cut the mustard

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From cut (to exhibit (a quality)) + the + mustard ((originally US slang) something adding spice or zest to a situation; something setting the standard).[1]



cut the mustard (third-person singular simple present cuts the mustard, present participle cutting the mustard, simple past and past participle cut the mustard)

  1. (intransitive, idiomatic) To achieve the expected standard; to be effective or good enough; to suffice.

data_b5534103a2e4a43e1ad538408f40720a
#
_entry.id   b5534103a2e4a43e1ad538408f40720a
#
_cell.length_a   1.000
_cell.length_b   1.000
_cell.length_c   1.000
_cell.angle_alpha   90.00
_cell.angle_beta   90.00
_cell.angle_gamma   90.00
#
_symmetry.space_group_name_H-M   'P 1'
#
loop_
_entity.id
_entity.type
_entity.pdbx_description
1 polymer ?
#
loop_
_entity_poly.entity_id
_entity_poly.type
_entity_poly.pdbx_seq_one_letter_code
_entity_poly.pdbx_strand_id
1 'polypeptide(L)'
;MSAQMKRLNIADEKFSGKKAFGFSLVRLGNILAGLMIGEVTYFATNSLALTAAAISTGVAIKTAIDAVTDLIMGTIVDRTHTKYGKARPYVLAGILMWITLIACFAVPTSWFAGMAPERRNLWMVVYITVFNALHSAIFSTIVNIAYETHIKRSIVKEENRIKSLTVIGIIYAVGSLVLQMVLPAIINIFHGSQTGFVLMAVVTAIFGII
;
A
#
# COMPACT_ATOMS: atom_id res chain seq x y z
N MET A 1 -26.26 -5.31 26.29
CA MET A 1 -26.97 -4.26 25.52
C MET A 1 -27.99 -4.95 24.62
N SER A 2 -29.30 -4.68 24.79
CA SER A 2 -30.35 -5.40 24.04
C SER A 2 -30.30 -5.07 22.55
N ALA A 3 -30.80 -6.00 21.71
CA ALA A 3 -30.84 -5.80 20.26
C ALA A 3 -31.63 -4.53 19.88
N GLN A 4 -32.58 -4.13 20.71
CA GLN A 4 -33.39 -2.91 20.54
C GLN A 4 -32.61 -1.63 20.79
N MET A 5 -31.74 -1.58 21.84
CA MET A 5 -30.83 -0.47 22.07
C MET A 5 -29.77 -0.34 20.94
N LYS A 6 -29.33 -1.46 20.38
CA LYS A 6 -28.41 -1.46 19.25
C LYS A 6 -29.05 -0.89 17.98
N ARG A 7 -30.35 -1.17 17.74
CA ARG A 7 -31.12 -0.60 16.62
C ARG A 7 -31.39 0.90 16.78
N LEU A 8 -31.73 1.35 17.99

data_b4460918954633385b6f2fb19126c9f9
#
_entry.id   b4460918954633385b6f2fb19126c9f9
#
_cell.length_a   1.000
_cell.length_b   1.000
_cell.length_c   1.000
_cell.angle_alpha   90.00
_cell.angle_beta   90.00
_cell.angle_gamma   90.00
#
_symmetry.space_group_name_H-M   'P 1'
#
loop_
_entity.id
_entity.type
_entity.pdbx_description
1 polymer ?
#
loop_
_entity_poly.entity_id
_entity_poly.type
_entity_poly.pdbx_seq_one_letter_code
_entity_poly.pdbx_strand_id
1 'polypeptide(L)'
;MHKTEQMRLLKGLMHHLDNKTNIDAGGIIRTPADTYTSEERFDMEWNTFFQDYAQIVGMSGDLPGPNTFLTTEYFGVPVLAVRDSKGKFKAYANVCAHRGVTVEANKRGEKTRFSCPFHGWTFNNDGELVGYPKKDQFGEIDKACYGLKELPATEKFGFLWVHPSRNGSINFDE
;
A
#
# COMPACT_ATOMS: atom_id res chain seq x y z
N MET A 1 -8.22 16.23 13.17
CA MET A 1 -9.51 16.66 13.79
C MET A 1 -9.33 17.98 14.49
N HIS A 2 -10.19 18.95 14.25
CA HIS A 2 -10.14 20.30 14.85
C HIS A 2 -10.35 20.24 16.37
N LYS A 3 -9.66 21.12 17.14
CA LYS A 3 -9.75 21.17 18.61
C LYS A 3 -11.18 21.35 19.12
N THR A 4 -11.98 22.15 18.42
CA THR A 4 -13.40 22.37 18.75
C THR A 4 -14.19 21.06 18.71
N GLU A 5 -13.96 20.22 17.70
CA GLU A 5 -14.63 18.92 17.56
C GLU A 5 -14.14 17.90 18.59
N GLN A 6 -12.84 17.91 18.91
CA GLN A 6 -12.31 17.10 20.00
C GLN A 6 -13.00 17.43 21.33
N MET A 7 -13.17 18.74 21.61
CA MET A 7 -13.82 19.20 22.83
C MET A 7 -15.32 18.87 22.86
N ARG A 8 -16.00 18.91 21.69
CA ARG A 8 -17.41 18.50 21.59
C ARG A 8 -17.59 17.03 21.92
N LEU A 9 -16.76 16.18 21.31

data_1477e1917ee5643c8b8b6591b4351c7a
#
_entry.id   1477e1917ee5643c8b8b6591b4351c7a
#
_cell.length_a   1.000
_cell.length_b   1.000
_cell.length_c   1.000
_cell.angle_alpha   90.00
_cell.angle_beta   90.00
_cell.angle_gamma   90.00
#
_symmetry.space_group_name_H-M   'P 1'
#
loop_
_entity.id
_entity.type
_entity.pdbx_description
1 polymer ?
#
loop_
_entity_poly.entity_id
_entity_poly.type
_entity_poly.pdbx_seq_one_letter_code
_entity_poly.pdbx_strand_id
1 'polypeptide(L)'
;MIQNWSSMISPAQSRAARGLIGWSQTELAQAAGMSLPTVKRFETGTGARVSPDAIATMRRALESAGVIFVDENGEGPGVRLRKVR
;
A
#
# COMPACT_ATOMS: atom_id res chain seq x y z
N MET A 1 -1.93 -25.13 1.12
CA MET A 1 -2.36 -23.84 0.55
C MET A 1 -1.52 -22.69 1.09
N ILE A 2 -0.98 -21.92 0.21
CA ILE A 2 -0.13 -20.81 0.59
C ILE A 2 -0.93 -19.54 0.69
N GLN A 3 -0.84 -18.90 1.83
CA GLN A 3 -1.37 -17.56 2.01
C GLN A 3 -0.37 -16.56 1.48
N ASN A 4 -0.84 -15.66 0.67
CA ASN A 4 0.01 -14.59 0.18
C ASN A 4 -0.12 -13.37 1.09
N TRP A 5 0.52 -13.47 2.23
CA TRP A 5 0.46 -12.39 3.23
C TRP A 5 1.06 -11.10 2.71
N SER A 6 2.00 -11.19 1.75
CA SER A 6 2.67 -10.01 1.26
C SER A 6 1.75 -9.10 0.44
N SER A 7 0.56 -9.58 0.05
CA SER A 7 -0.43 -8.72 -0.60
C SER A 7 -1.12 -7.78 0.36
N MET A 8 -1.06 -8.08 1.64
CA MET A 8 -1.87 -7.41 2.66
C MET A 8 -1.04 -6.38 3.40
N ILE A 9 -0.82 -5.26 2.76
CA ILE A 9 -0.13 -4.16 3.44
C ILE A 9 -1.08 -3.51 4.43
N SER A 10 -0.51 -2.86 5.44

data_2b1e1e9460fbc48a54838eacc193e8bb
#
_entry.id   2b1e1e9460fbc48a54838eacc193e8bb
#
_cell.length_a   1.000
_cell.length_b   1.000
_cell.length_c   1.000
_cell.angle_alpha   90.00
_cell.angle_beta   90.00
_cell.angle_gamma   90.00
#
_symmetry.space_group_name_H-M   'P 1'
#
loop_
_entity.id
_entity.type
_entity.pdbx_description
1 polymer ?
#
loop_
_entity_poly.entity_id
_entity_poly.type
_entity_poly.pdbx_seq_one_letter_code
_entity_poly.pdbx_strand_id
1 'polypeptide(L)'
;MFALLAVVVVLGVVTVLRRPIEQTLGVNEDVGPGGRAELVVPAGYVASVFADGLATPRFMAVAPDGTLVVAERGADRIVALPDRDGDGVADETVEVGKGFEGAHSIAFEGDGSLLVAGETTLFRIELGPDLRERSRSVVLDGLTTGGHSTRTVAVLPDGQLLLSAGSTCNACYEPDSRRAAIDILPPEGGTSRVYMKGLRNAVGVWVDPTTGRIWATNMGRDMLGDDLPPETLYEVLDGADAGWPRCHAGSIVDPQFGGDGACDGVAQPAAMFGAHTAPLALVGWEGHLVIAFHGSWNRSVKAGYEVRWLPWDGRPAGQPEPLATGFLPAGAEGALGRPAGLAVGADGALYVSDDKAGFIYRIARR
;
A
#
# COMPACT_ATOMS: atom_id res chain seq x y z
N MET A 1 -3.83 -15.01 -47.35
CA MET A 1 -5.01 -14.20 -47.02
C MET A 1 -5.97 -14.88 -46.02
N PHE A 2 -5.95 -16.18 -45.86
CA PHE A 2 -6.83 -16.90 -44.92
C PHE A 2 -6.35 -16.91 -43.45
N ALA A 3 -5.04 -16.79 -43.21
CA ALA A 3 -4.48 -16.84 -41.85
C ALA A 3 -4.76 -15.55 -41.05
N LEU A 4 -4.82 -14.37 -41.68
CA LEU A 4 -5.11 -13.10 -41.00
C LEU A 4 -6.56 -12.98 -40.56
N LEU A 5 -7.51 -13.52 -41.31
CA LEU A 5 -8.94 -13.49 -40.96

Synonyms: be up to par, be up to scratch, be up to snuff, cut it, hack it, make the cut, make the grade, measure up, pass muster
    Give me the bigger hammer. This little one just doesn’t cut the mustard.

Usage notes[edit]

  • This idiom usually appears in negative polarity contexts: “can’t cut the mustard”, “doesn’t cut the mustard”, and so on.



  1. ^ to cut the mustard” under “mustard, n. and adj.”, in OED Online Paid subscription required, Oxford, Oxfordshire: Oxford University Press, July 2023; “cut the mustard, phrase”, in Lexico,; Oxford University Press, 2019–2022.

Further reading[edit]